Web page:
During the first few months of the COVID-19 shelter-in-place, Cathy Gover joined the dating website Plenty of Fish. Like many people during the pandemic, the Tennessee widow suffered from the onset of loneliness and decided to search for love online. It wasn’t long before she met Marc from Atlanta and fell in love with his considerable charms. Then six weeks after their online romance Marc asked Cathy for financial help.
Of course, you’ve heard this story many times. An elderly woman seeking love and companionship encounters a predator who masquerades as a lonely heart only to be betrayed by thousands of dollars. Sometimes these cases can be frustrating and make us wonder how the victim missed all of the bright red flags.
In the end, Cathy discovered that the pictures Marc had sent her were actually from a Brazilian pastor. But not before he freed her of the cool $ 3,000 and severely damaged her trust in humanity and, of course, her subdued hopes of finding love again.[Read: How do you build a pet-friendly gadget? We asked experts and animal owners]
With just a few stolen photos and a six week “love bomb” operation, this con man was able to steal a considerable amount of money from Cathy, and he (if it was any him) has undoubtedly done the same to dozens of others. Now imagine how many more he could fool if he could create hundreds of original, compelling and interactive identities at the push of a button.
That scary prospect isn’t as far away as you might think.
Enter the MetaHumans. High fidelity digital people who can be created in minutes with the help of a new tool Epic Games – the MetaHuman Creator – promises: “Anyone can create a bespoke photorealistic digital human who is completely manipulated and equipped with hair and clothing.”
While not perfect, these digital creations are still pretty scary and show just how far this type of technology has come.
Epic’s main audience for this formidable tool is, of course, developers from the game, film, and entertainment industries. We can only imagine the fantastic experiences they will take advantage of, but we shouldn’t rule out malicious use either. Especially in this new, more virtual world that often relies more on remote video communication than on face-to-face interaction.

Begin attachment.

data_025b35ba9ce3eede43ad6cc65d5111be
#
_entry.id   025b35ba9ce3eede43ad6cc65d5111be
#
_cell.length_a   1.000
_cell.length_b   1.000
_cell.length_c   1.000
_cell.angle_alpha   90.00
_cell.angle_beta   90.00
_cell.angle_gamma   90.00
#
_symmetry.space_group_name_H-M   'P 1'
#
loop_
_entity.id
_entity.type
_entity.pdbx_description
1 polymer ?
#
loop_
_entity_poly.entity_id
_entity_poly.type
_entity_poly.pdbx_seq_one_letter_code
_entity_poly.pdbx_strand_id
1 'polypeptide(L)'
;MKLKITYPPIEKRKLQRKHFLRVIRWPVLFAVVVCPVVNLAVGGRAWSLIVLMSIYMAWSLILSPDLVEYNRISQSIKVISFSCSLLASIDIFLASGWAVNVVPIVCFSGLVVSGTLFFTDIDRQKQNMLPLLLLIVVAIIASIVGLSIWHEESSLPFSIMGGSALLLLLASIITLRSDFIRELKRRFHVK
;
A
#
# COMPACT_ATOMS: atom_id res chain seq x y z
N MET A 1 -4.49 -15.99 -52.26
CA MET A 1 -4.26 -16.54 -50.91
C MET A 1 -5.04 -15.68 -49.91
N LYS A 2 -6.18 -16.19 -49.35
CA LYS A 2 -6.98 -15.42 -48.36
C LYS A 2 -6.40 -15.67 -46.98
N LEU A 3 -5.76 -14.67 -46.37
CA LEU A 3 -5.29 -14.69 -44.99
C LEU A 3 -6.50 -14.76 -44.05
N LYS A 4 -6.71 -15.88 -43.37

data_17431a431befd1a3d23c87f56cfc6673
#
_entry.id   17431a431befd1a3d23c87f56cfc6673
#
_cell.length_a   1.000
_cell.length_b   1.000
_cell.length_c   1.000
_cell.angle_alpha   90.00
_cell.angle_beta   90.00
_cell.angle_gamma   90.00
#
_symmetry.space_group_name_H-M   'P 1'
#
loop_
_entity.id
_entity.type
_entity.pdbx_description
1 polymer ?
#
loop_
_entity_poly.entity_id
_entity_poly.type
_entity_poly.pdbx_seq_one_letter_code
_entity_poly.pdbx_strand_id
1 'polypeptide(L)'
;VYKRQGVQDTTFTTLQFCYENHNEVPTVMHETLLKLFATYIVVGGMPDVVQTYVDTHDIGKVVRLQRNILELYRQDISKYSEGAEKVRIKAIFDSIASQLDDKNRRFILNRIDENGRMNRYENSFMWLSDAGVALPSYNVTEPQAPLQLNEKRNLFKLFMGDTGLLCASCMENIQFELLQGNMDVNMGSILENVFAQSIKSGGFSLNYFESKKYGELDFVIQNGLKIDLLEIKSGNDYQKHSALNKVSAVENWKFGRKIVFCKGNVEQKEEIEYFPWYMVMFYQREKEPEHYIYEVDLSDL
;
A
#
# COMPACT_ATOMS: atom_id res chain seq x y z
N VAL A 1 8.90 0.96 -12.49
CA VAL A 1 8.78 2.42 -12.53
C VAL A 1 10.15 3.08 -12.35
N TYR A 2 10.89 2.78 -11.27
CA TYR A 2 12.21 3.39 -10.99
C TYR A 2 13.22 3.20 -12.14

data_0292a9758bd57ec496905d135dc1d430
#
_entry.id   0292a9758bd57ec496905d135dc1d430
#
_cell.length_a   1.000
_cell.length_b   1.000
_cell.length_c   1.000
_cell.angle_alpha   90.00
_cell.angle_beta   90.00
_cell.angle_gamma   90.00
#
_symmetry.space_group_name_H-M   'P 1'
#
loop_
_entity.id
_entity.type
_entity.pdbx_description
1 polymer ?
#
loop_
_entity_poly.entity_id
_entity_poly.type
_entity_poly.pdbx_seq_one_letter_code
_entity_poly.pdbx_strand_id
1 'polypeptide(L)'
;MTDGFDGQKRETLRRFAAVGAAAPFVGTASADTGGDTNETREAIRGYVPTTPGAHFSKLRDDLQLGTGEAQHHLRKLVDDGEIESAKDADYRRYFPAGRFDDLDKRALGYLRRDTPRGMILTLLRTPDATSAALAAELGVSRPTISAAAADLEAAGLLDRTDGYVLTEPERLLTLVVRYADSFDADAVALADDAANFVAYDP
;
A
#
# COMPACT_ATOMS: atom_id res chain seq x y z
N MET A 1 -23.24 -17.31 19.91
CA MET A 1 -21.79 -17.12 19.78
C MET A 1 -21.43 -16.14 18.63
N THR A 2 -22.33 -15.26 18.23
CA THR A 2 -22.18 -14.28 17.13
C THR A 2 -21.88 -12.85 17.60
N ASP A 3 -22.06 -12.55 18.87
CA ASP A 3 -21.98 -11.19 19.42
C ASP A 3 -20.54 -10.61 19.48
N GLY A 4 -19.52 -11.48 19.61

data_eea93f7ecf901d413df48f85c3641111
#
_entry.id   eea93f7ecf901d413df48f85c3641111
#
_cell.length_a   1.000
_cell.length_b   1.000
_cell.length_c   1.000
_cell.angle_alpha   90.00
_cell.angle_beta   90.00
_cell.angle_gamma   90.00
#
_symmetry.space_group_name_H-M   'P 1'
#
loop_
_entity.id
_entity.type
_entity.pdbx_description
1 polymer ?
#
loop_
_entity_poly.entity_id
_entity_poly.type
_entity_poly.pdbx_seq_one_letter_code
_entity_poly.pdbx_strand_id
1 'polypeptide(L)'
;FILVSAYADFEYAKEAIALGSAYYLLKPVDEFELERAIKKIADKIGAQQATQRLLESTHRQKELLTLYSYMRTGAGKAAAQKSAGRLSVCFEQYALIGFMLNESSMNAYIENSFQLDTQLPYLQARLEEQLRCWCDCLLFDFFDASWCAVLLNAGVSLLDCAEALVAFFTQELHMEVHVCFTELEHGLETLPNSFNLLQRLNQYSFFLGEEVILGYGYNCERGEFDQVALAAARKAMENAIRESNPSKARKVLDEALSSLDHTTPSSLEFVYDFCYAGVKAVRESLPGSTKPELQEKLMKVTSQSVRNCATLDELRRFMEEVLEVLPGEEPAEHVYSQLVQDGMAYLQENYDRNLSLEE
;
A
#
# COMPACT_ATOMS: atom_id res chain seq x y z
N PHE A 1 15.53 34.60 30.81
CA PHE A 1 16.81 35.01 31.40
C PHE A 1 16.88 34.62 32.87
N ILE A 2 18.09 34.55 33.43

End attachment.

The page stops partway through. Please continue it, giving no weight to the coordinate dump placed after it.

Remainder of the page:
However, as a species that evolved to trust our senses, we must slowly unlearn the idea that “seeing is believing”. At the same time, more serious considerations should be given as to how we can stay one step ahead of a future in which legions of these MetaHumans (and their equivalents) are being set free online to mislead and deceive those who cannot identify them as fakes.
But even if governments were able to regulate in a way that blocks or discourages the weaponry of this technology (which seems unlikely), we should pause to think about how we can legitimately, transparently use it wrong people feel outside of the narrow world of movies and video games.
Could they replace people in commercials or even in the classroom? Would you like to have your children read a bedtime story? Could you model clothes without stumbling on virtual runways or easily host the next online conference you attend? There are many options, but each heralds a real human being’s redundancy. One wonders why we are so intent on creating technology in our own image when it could be the ultimate act of self-sabotage …
Even if we dismiss the idea that digital people will infiltrate our daily lives in the near future as a fantasy, we shouldn’t overlook this for concepts of these much younger generations – along with fake news and Like deepfakes and tech GPT-3 – become Be part of their understanding of the world. They are generally less “sneaked out” by the AI and its creations, and rather to deal with bots in all forms. As such, we have a real responsibility to think about how to use these tools and what lines to keep them from crossing … even if it all feels a little bit Dr. who.
This article was originally published on they The Data by Fiona J McEvoy. She is a tech ethics researcher and founder of YouTheData.com.
Published on February 18, 2021 – 11:55 UTC